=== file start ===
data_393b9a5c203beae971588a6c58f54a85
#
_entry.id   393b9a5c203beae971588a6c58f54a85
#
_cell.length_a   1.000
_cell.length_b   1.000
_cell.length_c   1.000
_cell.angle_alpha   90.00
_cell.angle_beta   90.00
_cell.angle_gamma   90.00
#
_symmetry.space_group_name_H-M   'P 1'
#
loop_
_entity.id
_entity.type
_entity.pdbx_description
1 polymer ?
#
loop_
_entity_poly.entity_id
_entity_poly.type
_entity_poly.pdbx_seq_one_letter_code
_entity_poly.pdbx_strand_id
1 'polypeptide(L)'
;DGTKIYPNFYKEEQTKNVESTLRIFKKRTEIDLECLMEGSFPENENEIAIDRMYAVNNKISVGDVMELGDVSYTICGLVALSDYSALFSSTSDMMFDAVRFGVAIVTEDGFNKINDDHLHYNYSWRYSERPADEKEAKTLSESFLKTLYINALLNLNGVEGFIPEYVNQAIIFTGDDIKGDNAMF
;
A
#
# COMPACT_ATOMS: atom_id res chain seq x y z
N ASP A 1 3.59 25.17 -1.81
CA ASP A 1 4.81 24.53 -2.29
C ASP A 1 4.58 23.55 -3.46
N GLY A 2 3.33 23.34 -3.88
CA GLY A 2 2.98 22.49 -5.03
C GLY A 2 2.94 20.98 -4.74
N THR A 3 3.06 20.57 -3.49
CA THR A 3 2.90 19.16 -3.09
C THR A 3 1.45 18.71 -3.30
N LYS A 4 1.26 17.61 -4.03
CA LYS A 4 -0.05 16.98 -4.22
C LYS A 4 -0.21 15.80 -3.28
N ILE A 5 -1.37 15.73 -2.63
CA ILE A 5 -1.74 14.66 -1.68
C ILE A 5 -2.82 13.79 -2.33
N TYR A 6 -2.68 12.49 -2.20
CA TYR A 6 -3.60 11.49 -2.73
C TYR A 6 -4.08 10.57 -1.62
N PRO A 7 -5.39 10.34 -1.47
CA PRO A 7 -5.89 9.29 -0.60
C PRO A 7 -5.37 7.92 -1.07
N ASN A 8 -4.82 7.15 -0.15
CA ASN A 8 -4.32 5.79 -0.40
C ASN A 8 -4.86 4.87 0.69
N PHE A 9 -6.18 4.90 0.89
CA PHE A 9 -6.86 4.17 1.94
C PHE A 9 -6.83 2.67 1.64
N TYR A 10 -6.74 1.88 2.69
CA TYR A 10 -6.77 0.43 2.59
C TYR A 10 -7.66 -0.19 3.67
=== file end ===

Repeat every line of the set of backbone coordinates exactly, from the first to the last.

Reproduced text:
data_393b9a5c203beae971588a6c58f54a85
#
_entry.id   393b9a5c203beae971588a6c58f54a85
#
_cell.length_a   1.000
_cell.length_b   1.000
_cell.length_c   1.000
_cell.angle_alpha   90.00
_cell.angle_beta   90.00
_cell.angle_gamma   90.00
#
_symmetry.space_group_name_H-M   'P 1'
#
loop_
_entity.id
_entity.type
_entity.pdbx_description
1 polymer ?
#
loop_
_entity_poly.entity_id
_entity_poly.type
_entity_poly.pdbx_seq_one_letter_code
_entity_poly.pdbx_strand_id
1 'polypeptide(L)'
;DGTKIYPNFYKEEQTKNVESTLRIFKKRTEIDLECLMEGSFPENENEIAIDRMYAVNNKISVGDVMELGDVSYTICGLVALSDYSALFSSTSDMMFDAVRFGVAIVTEDGFNKINDDHLHYNYSWRYSERPADEKEAKTLSESFLKTLYINALLNLNGVEGFIPEYVNQAIIFTGDDIKGDNAMF
;
A
#
# COMPACT_ATOMS: atom_id res chain seq x y z
N ASP A 1 3.59 25.17 -1.81
CA ASP A 1 4.81 24.53 -2.29
C ASP A 1 4.58 23.55 -3.46
N GLY A 2 3.33 23.34 -3.88
CA GLY A 2 2.98 22.49 -5.03
C GLY A 2 2.94 20.98 -4.74
N THR A 3 3.06 20.57 -3.49
CA THR A 3 2.90 19.16 -3.09
C THR A 3 1.45 18.71 -3.30
N LYS A 4 1.26 17.61 -4.03
CA LYS A 4 -0.05 16.98 -4.22
C LYS A 4 -0.21 15.80 -3.28
N ILE A 5 -1.37 15.73 -2.63
CA ILE A 5 -1.74 14.66 -1.68
C ILE A 5 -2.82 13.79 -2.33
N TYR A 6 -2.68 12.49 -2.20
CA TYR A 6 -3.60 11.49 -2.73
C TYR A 6 -4.08 10.57 -1.62
N PRO A 7 -5.39 10.34 -1.47
CA PRO A 7 -5.89 9.29 -0.60
C PRO A 7 -5.37 7.92 -1.07
N ASN A 8 -4.82 7.15 -0.15
CA ASN A 8 -4.32 5.79 -0.40
C ASN A 8 -4.86 4.87 0.69
N PHE A 9 -6.18 4.90 0.89
CA PHE A 9 -6.86 4.17 1.94
C PHE A 9 -6.83 2.67 1.64
N TYR A 10 -6.74 1.88 2.69
CA TYR A 10 -6.77 0.43 2.59
C TYR A 10 -7.66 -0.19 3.67